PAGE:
Bruno Andreas Liljefors (1860-1939) was a Swedish artist, the most important and probably the most influential wildlife painter of the late nineteenth and early twentieth century. He also drew some sequential picture stories, making him one of the early Swedish comic creators.
Liljefors is held in high esteem by painters of wildlife and is acknowledged as an influence, for example, by American wildlife artist Bob Kuhn. All his life Liljefors was a hunter, and he often painted predator-prey action, the hunts engaged between fox and hare, sea eagle and eider, and goshawk and black grouse serving as prime examples. However, he never exaggerated the ferocity of the predator or the pathos of the prey, and his pictures are devoid of sentimentality.
The influence of the Impressionists can be seen in his attention to the effects of environment and light, and later that of Art Nouveau in his Mallards, Evening of 1901, in which the pattern of the low sunlight on the water looks like leopardskin, hence the Swedish nickname Panterfällen. Bruno was fascinated by the patterns to be found in nature, and he often made art out of the camouflage patterns of animals and birds. He particularly loved painting capercaillies against woodland, and his most successful painting of this subject is the largescale Capercaillie Lek, 1888, in which he captures the atmosphere of the forest at dawn. He was also influenced by Japanese art, for example in his Goldfinches of the late 1880s.
During the last years of the nineteenth century, a brooding element entered his work, perhaps the result of turmoil in his private life, as he left his wife, Anna, and took up with her younger sister, Signe, and was often short of money. This darker quality in his paintings gradually began to attract interest and he had paintings exhibited at the Paris Salon.
He amassed a collection of animals to act as his living models. Ernst Malmberg recalled:
The animals seemed to have an instinctive trust and actual attraction to him...There in his animal enclosure, we saw his inevitable power over its many residents??foxes, badgers, hares, squirrels, weasels, an eagle, eagle owl, hawk, capercaillie and black game.
The greatness of Liljefors lay in his ability to show animals in their environment. Sometimes he achieved this through hunting and observation of the living animal, and sometimes he used dead animals: for example his Hawk and Black Game, painted in the winter of 1883-4, was based on dead specimens, but he also used his memory of the flocks of black grouse in the meadows around a cottage he once lived in at Ehrentuna, near Uppsala. He wrote:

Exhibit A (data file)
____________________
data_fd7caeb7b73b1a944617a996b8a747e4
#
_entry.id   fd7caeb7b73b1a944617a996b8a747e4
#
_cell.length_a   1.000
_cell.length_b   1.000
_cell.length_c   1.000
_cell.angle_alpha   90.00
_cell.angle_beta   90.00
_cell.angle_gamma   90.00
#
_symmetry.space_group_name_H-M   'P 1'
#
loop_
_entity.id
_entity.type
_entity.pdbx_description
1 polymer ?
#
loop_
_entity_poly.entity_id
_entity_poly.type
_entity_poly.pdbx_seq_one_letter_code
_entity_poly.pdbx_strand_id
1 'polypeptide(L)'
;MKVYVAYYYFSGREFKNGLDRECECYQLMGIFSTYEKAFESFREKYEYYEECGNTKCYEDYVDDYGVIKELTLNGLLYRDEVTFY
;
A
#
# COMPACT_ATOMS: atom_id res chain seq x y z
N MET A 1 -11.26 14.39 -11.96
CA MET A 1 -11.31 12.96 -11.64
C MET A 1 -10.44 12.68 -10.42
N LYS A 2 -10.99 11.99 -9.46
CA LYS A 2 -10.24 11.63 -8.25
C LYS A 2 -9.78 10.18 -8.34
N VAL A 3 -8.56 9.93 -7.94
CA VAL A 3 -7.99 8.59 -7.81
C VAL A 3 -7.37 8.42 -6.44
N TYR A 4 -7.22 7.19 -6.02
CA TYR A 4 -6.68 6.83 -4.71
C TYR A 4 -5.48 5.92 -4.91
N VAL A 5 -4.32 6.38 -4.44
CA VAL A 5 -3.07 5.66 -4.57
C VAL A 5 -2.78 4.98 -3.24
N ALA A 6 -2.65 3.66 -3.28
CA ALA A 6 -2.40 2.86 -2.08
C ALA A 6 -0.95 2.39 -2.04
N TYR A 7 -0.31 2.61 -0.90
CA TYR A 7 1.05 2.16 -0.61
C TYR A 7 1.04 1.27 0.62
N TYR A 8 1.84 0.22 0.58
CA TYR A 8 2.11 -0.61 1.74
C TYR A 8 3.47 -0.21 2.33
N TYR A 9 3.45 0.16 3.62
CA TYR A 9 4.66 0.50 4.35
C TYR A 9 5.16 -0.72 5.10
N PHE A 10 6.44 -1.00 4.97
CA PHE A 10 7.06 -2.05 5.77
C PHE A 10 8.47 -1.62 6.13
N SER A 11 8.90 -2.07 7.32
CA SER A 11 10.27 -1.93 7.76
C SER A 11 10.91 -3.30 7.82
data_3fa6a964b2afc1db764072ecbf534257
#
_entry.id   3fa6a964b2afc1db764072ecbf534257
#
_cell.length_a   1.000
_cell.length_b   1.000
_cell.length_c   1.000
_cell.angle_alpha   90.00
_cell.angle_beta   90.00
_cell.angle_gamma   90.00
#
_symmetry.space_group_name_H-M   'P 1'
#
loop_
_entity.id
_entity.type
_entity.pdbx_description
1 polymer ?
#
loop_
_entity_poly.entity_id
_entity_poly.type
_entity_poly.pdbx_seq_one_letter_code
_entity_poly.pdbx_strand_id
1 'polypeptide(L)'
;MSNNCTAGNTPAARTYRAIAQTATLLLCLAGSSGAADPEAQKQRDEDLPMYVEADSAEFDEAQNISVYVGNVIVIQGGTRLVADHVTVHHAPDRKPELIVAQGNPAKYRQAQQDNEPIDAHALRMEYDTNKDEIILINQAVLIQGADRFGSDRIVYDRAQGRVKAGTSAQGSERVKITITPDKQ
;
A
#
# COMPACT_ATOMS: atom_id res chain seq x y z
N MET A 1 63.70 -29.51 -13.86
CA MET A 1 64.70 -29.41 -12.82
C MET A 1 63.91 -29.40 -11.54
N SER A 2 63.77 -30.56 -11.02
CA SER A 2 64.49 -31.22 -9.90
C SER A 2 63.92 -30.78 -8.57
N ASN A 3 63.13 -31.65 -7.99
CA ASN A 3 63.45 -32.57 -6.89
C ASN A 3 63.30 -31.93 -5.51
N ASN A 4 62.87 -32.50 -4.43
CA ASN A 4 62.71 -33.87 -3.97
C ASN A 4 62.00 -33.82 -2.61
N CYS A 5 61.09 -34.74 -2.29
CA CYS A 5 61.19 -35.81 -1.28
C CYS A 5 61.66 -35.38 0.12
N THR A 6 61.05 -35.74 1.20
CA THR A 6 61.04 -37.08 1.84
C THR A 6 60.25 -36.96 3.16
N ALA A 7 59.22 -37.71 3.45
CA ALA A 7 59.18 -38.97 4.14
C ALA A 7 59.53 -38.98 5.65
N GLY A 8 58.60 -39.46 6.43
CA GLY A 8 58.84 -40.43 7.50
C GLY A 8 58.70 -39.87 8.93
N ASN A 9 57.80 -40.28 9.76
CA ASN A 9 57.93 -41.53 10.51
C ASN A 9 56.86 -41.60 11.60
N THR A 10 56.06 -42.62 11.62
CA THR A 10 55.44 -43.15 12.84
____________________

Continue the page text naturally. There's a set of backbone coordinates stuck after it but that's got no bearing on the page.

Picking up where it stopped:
The hawk model??a young one??I killed myself. Everything was painted out of doors as was usually done in those days. It was a great deal of work trying to position the dead hawk and the grouse among the bushes that I bent in such a way as to make it seem lively, although the whole thing was in actuality a still life.
Related Paintings of bruno liljefors :. | rav och morkulla | frisk bris | enbuskar | Landscape With Cranes at the Water | storlommar |
Related Artists:Guillaume Voiriot
Guillaume Voiriot (Paris, 1713 - Paris, 30 November 1799) was a French portrait painter. In the years of 1746-1749 Voiriot went, at its own expense, to Italy. After his return he became a member of the painters and sculptors guild at Academie de Saint-Luc. In the years 1759 to 1771 he regularly exhibited portraits of his contemporaries in the Paris Salon. He portrayed family members, scientists, writers, actors and musicians.Juan Rizi
was a Spanish painter of the Baroque period. He was born in Madrid in 1600. He was a brother of Francisco Rizi, and a pupil of Juan Bautista Mayno. In 1628 he entered the Benedictine Order, studied in Salamanca, and became Abbot of the Medina del Campo in Madrid (?).
He painted several works for St. Juan Bautista in Burgos, St. Martin in Madrid, and Monte Cassino in Italy. In the Madrid Museum is a St. Francis of Assisi by him (?). He afterwards went to Rome, where he was made an Archbishop (?) by pope Clement X. He died at Monte Cassino in 1681.
(also called Stanzioni; c. 1586 - c. 1656) was an Italian Baroque painter, mainly active in Naples.
Massimo Stanzione was an Italian Baroque painter. Born in Naples in 1586, Massimo was greatly influenced by Michelangelo Merisi da Caravaggio, but what earned him the nickname of The Neapolitan Guido Reni was his sophisticated and graceful style. The thing that distinguished Massimo art from Carravaggism was that he combined Caravaggio dramatically lit and brutally realistic style with the classical and lyrical manner of Bolognesi painters.
Though his preliminary training is uncertain, it is thought that he studied with Fabrizio Santafede; however, most of the influence he received was from Caravaggio. Art historians believe that Stanzione developed his career as an artist in Rome. It is thought that he bagan his career as a portraitist. Some of his most famous works include Portrait of a Woman in Popular Costume, and Portrait of Jerome Banks. Between 1617 and 1630, it is believed that he traveled between the papal city and his hometown of Naples exploring different styles of art. Also influenced by Caravaggio were Artemisia Gentileschi, Simon Vouet, and Carlo Saraceni. During Stanzione career a movement that changed the style of art was formed. Stanzione was a part of this movement. This movement transformed the dark, contrasted Caravaggio-styled art into Bolognese colorism and soft art.